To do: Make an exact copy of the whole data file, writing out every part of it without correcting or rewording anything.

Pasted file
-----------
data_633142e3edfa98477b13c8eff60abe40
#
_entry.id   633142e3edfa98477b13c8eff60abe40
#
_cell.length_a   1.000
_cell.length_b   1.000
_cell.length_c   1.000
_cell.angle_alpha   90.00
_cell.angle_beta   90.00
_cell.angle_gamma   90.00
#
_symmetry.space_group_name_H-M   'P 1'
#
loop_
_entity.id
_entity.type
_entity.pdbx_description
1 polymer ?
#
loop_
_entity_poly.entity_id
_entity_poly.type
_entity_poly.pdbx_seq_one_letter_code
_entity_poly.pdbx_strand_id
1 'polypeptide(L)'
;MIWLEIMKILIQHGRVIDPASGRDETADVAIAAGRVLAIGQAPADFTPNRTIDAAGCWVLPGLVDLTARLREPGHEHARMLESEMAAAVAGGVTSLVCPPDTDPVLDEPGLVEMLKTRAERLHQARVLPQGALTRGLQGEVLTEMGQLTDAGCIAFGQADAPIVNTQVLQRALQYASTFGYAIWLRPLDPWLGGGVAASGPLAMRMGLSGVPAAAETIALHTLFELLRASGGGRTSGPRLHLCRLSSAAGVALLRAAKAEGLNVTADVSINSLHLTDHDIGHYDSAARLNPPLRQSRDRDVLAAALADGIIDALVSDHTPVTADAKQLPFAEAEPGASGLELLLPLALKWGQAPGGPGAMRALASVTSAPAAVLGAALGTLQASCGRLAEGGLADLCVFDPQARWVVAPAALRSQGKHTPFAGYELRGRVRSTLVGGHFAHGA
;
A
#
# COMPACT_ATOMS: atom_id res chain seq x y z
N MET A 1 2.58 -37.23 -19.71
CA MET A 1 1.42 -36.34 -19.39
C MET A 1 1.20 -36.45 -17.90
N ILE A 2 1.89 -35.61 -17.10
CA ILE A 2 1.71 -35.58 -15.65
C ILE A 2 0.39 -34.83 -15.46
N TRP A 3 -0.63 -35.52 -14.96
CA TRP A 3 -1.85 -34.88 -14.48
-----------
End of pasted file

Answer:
data_633142e3edfa98477b13c8eff60abe40
#
_entry.id   633142e3edfa98477b13c8eff60abe40
#
_cell.length_a   1.000
_cell.length_b   1.000
_cell.length_c   1.000
_cell.angle_alpha   90.00
_cell.angle_beta   90.00
_cell.angle_gamma   90.00
#
_symmetry.space_group_name_H-M   'P 1'
#
loop_
_entity.id
_entity.type
_entity.pdbx_description
1 polymer ?
#
loop_
_entity_poly.entity_id
_entity_poly.type
_entity_poly.pdbx_seq_one_letter_code
_entity_poly.pdbx_strand_id
1 'polypeptide(L)'
;MIWLEIMKILIQHGRVIDPASGRDETADVAIAAGRVLAIGQAPADFTPNRTIDAAGCWVLPGLVDLTARLREPGHEHARMLESEMAAAVAGGVTSLVCPPDTDPVLDEPGLVEMLKTRAERLHQARVLPQGALTRGLQGEVLTEMGQLTDAGCIAFGQADAPIVNTQVLQRALQYASTFGYAIWLRPLDPWLGGGVAASGPLAMRMGLSGVPAAAETIALHTLFELLRASGGGRTSGPRLHLCRLSSAAGVALLRAAKAEGLNVTADVSINSLHLTDHDIGHYDSAARLNPPLRQSRDRDVLAAALADGIIDALVSDHTPVTADAKQLPFAEAEPGASGLELLLPLALKWGQAPGGPGAMRALASVTSAPAAVLGAALGTLQASCGRLAEGGLADLCVFDPQARWVVAPAALRSQGKHTPFAGYELRGRVRSTLVGGHFAHGA
;
A
#
# COMPACT_ATOMS: atom_id res chain seq x y z
N MET A 1 2.58 -37.23 -19.71
CA MET A 1 1.42 -36.34 -19.39
C MET A 1 1.20 -36.45 -17.90
N ILE A 2 1.89 -35.61 -17.10
CA ILE A 2 1.71 -35.58 -15.65
C ILE A 2 0.39 -34.83 -15.46
N TRP A 3 -0.63 -35.52 -14.96
CA TRP A 3 -1.85 -34.88 -14.48